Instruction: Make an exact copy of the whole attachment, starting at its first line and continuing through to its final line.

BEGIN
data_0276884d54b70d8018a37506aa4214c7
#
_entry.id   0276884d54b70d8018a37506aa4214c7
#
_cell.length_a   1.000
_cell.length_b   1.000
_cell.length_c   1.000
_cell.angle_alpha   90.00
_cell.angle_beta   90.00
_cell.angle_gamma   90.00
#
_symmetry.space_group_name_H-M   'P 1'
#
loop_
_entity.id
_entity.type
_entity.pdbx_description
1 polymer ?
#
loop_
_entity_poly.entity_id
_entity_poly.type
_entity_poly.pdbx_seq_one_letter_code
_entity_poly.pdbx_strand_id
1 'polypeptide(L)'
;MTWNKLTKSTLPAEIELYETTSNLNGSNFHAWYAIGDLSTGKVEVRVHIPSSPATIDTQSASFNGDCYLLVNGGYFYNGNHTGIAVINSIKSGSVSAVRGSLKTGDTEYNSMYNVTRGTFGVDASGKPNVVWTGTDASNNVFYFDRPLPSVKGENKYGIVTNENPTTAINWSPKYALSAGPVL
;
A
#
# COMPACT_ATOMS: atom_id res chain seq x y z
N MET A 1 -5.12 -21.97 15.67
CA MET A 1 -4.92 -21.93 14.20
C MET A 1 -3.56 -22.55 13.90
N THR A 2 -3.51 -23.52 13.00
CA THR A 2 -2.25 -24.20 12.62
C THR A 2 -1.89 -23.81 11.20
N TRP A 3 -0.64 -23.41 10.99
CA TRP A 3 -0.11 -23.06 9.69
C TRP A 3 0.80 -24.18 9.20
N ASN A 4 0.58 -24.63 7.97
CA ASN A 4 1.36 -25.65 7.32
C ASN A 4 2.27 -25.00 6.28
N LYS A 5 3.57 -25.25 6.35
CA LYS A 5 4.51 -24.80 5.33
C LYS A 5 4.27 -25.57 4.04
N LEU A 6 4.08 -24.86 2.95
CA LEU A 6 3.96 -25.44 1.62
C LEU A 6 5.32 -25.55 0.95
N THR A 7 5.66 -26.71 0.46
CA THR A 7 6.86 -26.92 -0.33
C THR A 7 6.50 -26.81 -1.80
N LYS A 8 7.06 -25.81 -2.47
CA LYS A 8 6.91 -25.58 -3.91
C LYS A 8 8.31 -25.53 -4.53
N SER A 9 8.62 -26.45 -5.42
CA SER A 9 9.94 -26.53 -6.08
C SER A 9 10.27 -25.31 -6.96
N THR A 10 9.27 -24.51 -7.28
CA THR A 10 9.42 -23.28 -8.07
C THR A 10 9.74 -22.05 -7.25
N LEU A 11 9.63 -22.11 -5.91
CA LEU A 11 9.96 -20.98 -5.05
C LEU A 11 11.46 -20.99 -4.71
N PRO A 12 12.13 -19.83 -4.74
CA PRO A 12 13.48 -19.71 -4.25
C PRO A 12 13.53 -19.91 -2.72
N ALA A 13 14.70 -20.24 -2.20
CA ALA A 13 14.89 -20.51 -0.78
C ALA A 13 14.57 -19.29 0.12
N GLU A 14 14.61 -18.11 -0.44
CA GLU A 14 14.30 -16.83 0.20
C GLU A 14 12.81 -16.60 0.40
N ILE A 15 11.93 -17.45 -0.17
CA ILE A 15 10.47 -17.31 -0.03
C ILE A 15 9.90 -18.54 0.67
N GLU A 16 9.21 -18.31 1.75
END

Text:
data_0276884d54b70d8018a37506aa4214c7
#
_entry.id   0276884d54b70d8018a37506aa4214c7
#
_cell.length_a   1.000
_cell.length_b   1.000
_cell.length_c   1.000
_cell.angle_alpha   90.00
_cell.angle_beta   90.00
_cell.angle_gamma   90.00
#
_symmetry.space_group_name_H-M   'P 1'
#
loop_
_entity.id
_entity.type
_entity.pdbx_description
1 polymer ?
#
loop_
_entity_poly.entity_id
_entity_poly.type
_entity_poly.pdbx_seq_one_letter_code
_entity_poly.pdbx_strand_id
1 'polypeptide(L)'
;MTWNKLTKSTLPAEIELYETTSNLNGSNFHAWYAIGDLSTGKVEVRVHIPSSPATIDTQSASFNGDCYLLVNGGYFYNGNHTGIAVINSIKSGSVSAVRGSLKTGDTEYNSMYNVTRGTFGVDASGKPNVVWTGTDASNNVFYFDRPLPSVKGENKYGIVTNENPTTAINWSPKYALSAGPVL
;
A
#
# COMPACT_ATOMS: atom_id res chain seq x y z
N MET A 1 -5.12 -21.97 15.67
CA MET A 1 -4.92 -21.93 14.20
C MET A 1 -3.56 -22.55 13.90
N THR A 2 -3.51 -23.52 13.00
CA THR A 2 -2.25 -24.20 12.62
C THR A 2 -1.89 -23.81 11.20
N TRP A 3 -0.64 -23.41 10.99
CA TRP A 3 -0.11 -23.06 9.69
C TRP A 3 0.80 -24.18 9.20
N ASN A 4 0.58 -24.63 7.97
CA ASN A 4 1.36 -25.65 7.32
C ASN A 4 2.27 -25.00 6.28
N LYS A 5 3.57 -25.25 6.35
CA LYS A 5 4.51 -24.80 5.33
C LYS A 5 4.27 -25.57 4.04
N LEU A 6 4.08 -24.86 2.95
CA LEU A 6 3.96 -25.44 1.62
C LEU A 6 5.32 -25.55 0.95
N THR A 7 5.66 -26.71 0.46
CA THR A 7 6.86 -26.92 -0.33
C THR A 7 6.50 -26.81 -1.80
N LYS A 8 7.06 -25.81 -2.47
CA LYS A 8 6.91 -25.58 -3.91
C LYS A 8 8.31 -25.53 -4.53
N SER A 9 8.62 -26.45 -5.42
CA SER A 9 9.94 -26.53 -6.08
C SER A 9 10.27 -25.31 -6.96
N THR A 10 9.27 -24.51 -7.28
CA THR A 10 9.42 -23.28 -8.07
C THR A 10 9.74 -22.05 -7.25
N LEU A 11 9.63 -22.11 -5.91
CA LEU A 11 9.96 -20.98 -5.05
C LEU A 11 11.46 -20.99 -4.71
N PRO A 12 12.13 -19.83 -4.74
CA PRO A 12 13.48 -19.71 -4.25
C PRO A 12 13.53 -19.91 -2.72
N ALA A 13 14.70 -20.24 -2.20
CA ALA A 13 14.89 -20.51 -0.78
C ALA A 13 14.57 -19.29 0.12
N GLU A 14 14.61 -18.11 -0.44
CA GLU A 14 14.30 -16.83 0.20
C GLU A 14 12.81 -16.60 0.40
N ILE A 15 11.93 -17.45 -0.17
CA ILE A 15 10.47 -17.31 -0.03
C ILE A 15 9.90 -18.54 0.67
N GLU A 16 9.21 -18.31 1.75